6 ways to support someone who has been sexually assaulted

With one in five women experiencing sexual assault, Eimear Clogher shares six of ways you can support a survivor of sexual assault.

Written by Eimear Clogher


Sexual assault is any sexual act that happens against your will. With nearly one in five women experiencing an incident of sexual assault, you may find yourself in a situation where someone you know like a family member, friend, or partner discloses their experience of sexual assault to you. Anyone of any age, race, gender, sexual orientation etc can be sexually assaulted. Based on personal experience with friends, I have done some research on how to best support someone who has experienced sexual assault. I think these are the most helpful tips to follow: 


Talking about experiencing sexual assault is very difficult and takes a lot of courage and bravery. You are not expected to be your friend’s counsellor or to make them feel instantly better. Actively listening to what you are being told and offering your support can bring a sense of comfort to your friend. Responding with phrases such as ‘I believe you’ and ‘I am sorry you went through that’ are simple ways to offer your support. Your friend may not be comfortable giving specific details about their assault. You should be conscious not to push them for more information if they are distressed or uncomfortable.

Be non-judgemental 

People who experienced a sexual assault can feel a sense of shame or embarrassment as a result of what has happened to them. Telling someone about a sexual assault is difficult and should be handled carefully. It is important to reserve your judgement and just listen to your friend as they speak. Avoid asking them how they ended up in this scenario or what they could have done differently. Reassure the person that what happened to them was not their fault and that you are there to support them.

Report the incident

Once your friend has finished telling you their experience, you should consider talking about the next steps they can take. You might share information on the available options including making a report about their assault to the Gardaí and/or visiting a Sexual Assault Treatment Unit. However, it is not unusual for someone to not wish to report their sexual assault. It’s important that you respect their choice and don’t pressure them into talking to anyone they don’t want to.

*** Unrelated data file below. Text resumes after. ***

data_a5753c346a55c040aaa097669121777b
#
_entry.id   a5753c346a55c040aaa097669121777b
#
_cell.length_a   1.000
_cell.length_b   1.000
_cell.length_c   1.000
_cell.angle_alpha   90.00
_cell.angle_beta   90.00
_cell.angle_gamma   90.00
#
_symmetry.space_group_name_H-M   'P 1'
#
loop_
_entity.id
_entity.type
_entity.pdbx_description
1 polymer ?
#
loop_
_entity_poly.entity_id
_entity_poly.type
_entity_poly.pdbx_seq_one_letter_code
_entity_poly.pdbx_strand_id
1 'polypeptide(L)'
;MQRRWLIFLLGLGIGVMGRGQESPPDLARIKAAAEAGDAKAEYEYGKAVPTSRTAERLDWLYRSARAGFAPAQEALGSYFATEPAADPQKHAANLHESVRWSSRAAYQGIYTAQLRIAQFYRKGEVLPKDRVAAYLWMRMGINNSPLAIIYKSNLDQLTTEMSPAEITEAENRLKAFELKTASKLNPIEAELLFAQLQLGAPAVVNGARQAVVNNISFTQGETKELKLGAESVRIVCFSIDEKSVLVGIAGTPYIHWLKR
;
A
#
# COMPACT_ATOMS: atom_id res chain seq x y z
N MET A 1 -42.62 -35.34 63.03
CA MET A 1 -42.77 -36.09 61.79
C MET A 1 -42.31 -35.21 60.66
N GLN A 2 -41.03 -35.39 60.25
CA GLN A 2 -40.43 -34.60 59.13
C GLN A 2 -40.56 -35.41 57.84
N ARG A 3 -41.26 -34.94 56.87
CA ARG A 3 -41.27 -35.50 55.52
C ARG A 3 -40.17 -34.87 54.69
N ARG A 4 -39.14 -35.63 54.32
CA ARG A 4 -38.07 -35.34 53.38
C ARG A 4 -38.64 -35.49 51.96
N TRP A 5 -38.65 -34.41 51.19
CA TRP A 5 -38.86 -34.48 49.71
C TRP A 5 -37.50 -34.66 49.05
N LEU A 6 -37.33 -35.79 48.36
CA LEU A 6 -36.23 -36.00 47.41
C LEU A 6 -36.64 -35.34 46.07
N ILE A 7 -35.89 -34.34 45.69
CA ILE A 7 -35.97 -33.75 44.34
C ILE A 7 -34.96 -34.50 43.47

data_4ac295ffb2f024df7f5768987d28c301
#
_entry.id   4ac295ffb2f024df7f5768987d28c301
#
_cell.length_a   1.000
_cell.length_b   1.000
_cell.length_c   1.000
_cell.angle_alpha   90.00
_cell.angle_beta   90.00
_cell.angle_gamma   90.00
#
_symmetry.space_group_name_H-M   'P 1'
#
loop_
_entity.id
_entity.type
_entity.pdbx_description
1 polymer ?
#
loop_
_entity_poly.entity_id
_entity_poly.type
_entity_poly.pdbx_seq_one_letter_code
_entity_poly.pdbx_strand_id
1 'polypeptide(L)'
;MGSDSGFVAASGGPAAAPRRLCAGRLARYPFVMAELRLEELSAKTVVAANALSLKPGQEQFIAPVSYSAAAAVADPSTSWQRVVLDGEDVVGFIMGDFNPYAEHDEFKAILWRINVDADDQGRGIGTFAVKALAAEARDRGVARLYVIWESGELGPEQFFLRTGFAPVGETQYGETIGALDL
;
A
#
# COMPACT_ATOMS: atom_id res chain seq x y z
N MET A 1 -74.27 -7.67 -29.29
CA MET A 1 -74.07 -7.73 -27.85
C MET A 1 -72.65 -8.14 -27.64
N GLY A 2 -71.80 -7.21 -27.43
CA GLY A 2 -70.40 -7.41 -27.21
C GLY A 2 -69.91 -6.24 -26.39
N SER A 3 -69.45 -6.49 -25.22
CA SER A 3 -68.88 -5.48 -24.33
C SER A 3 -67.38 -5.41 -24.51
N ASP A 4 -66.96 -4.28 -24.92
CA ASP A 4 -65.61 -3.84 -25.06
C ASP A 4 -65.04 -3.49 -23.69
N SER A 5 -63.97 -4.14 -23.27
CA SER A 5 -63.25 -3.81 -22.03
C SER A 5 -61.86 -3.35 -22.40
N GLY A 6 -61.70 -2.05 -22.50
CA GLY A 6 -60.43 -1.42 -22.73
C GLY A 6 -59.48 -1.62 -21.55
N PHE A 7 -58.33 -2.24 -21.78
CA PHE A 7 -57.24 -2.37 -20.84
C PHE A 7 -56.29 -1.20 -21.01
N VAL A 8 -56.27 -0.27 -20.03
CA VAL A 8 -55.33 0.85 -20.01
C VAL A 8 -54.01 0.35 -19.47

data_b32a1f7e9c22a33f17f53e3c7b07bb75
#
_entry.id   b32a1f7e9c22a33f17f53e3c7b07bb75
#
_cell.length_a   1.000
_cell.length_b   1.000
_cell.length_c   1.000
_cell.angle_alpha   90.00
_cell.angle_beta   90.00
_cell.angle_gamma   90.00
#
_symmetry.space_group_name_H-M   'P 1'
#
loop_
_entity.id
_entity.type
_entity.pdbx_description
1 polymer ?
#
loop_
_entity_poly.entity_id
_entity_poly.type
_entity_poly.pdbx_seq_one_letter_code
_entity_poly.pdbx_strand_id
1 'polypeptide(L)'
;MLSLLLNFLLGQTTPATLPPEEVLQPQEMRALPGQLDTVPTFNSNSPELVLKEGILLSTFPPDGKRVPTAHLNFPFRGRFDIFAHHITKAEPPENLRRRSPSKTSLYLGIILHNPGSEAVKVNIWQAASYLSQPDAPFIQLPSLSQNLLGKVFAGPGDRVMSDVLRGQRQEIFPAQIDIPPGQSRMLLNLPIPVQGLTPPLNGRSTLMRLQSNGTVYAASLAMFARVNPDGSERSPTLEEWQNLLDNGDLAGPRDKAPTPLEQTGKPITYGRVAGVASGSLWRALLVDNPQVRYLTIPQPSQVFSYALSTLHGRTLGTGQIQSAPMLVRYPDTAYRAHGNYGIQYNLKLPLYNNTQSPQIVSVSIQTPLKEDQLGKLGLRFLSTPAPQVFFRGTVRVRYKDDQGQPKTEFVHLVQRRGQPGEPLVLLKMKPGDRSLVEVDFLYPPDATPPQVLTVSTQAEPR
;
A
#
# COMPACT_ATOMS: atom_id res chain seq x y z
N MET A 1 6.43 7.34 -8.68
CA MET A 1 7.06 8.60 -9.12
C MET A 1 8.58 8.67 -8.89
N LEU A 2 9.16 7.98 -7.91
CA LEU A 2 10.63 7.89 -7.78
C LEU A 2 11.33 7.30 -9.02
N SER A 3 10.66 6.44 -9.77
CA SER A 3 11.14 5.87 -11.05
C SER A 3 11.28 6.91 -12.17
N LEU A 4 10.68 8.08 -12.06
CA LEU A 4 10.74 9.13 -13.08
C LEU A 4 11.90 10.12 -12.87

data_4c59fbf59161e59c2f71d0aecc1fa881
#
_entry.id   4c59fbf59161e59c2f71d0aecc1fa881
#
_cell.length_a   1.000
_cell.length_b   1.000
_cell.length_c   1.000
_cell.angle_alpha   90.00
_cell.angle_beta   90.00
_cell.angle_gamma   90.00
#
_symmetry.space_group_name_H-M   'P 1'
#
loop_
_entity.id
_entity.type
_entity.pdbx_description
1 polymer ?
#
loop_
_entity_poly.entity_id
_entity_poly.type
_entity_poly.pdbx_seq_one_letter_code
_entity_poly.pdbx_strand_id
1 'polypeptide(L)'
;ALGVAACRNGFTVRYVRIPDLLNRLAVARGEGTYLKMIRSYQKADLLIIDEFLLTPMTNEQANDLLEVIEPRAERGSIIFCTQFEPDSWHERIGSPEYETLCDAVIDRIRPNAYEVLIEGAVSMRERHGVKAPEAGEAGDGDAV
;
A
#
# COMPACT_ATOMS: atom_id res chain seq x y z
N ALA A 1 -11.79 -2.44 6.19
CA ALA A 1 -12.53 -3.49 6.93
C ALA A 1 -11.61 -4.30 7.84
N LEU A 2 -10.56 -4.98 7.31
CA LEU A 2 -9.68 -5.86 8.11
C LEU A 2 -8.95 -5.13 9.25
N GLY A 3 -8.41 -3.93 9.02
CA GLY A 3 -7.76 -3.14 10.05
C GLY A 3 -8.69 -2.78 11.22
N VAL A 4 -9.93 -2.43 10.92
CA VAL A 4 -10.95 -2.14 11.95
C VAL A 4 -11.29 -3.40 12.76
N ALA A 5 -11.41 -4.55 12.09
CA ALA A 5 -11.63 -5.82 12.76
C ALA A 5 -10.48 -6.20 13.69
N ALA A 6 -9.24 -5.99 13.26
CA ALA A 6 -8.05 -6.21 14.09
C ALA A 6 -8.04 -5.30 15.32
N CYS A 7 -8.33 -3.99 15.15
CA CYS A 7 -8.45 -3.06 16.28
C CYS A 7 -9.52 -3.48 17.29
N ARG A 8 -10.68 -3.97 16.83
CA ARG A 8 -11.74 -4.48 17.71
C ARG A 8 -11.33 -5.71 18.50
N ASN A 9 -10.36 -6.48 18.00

Getting help 

Sexual assault can be a very traumatising experience and your friend may need additional support. Suggest making an appointment with your university or local counselling services. rapecrisishelp.ie is an excellent website that will direct you to your nearest rape crisis centre and provide you with relevant contact information. Rape crisis centres and support hotlines are for all victims of all forms of sexual harassment and assault, not only victims of rape.


Whether or not your friend decides to report the incident of sexual assault is their decision. You may feel they need to speak to a professional about their experience, but that is not up to you. As a trusted confidant, you must respect how your friend decides to handle the situation. Every person has a different experience of sexual assault and has a different way of coping. Your friend may choose to report the incident or seek help at a later stage. Your ongoing support is crucial to them in having the confidence to avail of these options.


As previously mentioned, experiencing sexual assault can be extremely traumatic. If your friend has chosen to confide in you it means that they trust you. You have a responsibility to respect your friend, to be discrete and not repeat what you have been told to other friends or family members without their consent. Your friend is likely to still be coming to terms with what has happened to them. They may not be comfortable with other people knowing about their experience. This is not your story to share. 

The effects of sexual assault can be long lasting and vary from person to person. Talking about an incident of sexual assault can be very upsetting for your friend. They are probably going to need your support and reassurance that what has happened to them does not change your perception of them. It is also important to look after yourself and access supports if you need them too.

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